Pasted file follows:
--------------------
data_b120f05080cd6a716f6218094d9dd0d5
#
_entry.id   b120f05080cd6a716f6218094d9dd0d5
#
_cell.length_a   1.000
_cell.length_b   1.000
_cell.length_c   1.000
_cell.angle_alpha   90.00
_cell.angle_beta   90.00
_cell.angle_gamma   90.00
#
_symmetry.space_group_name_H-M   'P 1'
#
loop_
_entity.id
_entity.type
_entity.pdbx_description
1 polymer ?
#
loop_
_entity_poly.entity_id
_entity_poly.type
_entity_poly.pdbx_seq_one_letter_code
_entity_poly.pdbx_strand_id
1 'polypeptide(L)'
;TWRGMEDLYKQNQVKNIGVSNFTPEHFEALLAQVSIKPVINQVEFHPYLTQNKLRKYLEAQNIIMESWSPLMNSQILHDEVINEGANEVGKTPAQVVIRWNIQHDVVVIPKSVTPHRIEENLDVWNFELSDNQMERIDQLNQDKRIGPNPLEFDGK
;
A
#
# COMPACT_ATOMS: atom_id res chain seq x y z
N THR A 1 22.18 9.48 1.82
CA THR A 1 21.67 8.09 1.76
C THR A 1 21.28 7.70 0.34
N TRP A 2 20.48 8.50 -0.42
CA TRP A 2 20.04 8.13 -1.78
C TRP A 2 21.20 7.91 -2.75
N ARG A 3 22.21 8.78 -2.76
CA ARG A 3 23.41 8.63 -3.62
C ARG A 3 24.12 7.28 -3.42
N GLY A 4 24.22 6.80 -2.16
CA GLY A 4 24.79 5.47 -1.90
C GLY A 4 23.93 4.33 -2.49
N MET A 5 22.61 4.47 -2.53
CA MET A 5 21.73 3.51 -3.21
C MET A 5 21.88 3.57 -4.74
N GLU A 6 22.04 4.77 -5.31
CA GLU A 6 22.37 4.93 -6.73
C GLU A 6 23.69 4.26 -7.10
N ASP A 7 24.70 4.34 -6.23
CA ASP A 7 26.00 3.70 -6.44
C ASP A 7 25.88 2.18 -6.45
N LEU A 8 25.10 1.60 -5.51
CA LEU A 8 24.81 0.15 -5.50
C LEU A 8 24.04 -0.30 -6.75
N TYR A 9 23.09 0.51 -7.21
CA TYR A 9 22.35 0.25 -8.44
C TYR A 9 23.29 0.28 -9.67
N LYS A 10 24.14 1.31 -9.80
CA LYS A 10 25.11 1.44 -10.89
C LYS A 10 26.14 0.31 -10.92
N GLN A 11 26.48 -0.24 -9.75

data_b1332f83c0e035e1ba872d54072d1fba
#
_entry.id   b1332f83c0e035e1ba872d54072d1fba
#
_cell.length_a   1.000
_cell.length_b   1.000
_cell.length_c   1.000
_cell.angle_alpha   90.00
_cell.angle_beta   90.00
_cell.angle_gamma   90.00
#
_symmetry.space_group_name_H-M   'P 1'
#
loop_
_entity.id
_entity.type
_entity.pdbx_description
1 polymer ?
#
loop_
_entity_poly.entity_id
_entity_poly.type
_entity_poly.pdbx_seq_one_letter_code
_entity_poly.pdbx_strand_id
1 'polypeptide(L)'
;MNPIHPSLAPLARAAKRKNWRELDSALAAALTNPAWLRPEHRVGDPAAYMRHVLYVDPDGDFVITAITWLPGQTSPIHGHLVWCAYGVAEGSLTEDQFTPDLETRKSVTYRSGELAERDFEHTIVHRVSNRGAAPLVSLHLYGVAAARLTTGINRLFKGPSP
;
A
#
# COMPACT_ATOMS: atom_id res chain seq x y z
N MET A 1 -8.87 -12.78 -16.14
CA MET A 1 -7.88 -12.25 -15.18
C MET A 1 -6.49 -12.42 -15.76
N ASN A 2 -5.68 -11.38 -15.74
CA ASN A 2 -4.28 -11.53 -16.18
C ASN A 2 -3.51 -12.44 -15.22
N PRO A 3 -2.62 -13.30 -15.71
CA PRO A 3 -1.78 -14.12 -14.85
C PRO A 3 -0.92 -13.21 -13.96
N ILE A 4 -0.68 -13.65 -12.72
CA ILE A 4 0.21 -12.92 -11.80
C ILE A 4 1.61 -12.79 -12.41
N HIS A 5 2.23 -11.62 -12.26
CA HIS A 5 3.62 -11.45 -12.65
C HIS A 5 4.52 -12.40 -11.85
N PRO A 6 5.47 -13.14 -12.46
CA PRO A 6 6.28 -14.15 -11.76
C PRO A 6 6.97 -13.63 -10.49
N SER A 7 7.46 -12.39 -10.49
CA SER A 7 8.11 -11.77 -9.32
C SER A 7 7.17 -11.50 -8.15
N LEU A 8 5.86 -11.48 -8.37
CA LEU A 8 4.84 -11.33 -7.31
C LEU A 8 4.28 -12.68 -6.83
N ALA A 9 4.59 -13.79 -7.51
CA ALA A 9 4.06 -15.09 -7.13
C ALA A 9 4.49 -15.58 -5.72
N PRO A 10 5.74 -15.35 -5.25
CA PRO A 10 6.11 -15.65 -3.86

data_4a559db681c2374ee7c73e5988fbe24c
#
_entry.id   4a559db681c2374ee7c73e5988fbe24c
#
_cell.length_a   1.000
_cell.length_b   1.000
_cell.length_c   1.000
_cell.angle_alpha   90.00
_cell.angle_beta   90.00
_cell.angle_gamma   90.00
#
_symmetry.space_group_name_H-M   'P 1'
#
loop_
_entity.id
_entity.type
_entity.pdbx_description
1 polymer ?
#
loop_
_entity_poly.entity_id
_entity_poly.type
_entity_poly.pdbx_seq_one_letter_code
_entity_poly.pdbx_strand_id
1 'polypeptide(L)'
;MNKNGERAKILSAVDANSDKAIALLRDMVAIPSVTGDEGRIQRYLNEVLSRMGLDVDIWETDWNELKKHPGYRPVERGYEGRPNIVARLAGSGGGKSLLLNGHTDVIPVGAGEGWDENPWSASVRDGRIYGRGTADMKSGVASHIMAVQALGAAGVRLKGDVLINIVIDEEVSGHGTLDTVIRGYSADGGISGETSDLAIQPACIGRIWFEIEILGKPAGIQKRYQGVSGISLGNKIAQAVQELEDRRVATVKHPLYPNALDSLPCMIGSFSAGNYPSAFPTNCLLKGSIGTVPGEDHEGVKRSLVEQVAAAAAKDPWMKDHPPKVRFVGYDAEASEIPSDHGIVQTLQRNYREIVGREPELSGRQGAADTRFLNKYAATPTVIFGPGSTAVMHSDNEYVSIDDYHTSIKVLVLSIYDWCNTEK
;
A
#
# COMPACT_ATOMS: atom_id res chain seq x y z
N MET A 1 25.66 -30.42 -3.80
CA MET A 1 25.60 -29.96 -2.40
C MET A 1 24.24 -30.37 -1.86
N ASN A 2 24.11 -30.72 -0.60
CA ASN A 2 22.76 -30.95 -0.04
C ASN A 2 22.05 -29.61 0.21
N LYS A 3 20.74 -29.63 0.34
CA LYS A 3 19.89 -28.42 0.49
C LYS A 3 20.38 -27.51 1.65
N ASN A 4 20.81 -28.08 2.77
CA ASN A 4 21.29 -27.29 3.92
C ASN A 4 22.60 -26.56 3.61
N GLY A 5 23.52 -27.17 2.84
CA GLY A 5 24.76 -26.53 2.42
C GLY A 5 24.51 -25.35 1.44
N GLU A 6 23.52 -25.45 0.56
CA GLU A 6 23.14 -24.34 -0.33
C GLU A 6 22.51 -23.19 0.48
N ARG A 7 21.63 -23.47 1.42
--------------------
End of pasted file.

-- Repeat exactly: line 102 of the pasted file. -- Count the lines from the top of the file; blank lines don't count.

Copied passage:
CA ILE A 4 0.21 -12.92 -11.80